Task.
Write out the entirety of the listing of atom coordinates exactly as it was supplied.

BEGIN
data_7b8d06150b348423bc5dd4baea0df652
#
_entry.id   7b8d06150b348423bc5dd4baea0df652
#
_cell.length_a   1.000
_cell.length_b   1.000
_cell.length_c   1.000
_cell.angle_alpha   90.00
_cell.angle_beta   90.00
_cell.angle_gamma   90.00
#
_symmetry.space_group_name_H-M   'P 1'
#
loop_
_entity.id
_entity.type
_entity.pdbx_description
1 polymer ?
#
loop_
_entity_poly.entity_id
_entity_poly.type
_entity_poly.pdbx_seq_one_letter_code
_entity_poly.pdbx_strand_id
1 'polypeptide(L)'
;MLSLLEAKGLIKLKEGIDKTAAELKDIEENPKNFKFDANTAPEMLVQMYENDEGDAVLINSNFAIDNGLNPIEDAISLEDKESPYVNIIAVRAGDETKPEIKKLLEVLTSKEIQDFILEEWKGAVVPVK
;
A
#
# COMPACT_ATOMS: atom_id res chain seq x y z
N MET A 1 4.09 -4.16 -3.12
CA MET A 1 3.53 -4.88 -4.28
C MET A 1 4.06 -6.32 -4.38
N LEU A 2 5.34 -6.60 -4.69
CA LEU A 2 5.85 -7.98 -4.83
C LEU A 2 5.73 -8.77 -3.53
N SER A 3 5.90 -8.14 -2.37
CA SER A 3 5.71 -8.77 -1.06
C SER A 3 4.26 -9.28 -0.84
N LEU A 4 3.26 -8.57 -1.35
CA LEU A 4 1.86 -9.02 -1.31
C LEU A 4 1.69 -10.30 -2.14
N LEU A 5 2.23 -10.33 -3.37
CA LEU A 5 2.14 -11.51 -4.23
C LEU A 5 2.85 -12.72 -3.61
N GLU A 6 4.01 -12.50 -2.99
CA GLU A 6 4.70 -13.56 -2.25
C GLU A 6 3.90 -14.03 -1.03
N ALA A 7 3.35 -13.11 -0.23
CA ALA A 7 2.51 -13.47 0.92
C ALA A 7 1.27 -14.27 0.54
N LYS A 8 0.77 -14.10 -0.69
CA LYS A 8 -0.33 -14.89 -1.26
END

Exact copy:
data_7b8d06150b348423bc5dd4baea0df652
#
_entry.id   7b8d06150b348423bc5dd4baea0df652
#
_cell.length_a   1.000
_cell.length_b   1.000
_cell.length_c   1.000
_cell.angle_alpha   90.00
_cell.angle_beta   90.00
_cell.angle_gamma   90.00
#
_symmetry.space_group_name_H-M   'P 1'
#
loop_
_entity.id
_entity.type
_entity.pdbx_description
1 polymer ?
#
loop_
_entity_poly.entity_id
_entity_poly.type
_entity_poly.pdbx_seq_one_letter_code
_entity_poly.pdbx_strand_id
1 'polypeptide(L)'
;MLSLLEAKGLIKLKEGIDKTAAELKDIEENPKNFKFDANTAPEMLVQMYENDEGDAVLINSNFAIDNGLNPIEDAISLEDKESPYVNIIAVRAGDETKPEIKKLLEVLTSKEIQDFILEEWKGAVVPVK
;
A
#
# COMPACT_ATOMS: atom_id res chain seq x y z
N MET A 1 4.09 -4.16 -3.12
CA MET A 1 3.53 -4.88 -4.28
C MET A 1 4.06 -6.32 -4.38
N LEU A 2 5.34 -6.60 -4.69
CA LEU A 2 5.85 -7.98 -4.83
C LEU A 2 5.73 -8.77 -3.53
N SER A 3 5.90 -8.14 -2.37
CA SER A 3 5.71 -8.77 -1.06
C SER A 3 4.26 -9.28 -0.84
N LEU A 4 3.26 -8.57 -1.35
CA LEU A 4 1.86 -9.02 -1.31
C LEU A 4 1.69 -10.30 -2.14
N LEU A 5 2.23 -10.33 -3.37
CA LEU A 5 2.14 -11.51 -4.23
C LEU A 5 2.85 -12.72 -3.61
N GLU A 6 4.01 -12.50 -2.99
CA GLU A 6 4.70 -13.56 -2.25
C GLU A 6 3.90 -14.03 -1.03
N ALA A 7 3.35 -13.11 -0.23
CA ALA A 7 2.51 -13.47 0.92
C ALA A 7 1.27 -14.27 0.54
N LYS A 8 0.77 -14.10 -0.69
CA LYS A 8 -0.33 -14.89 -1.26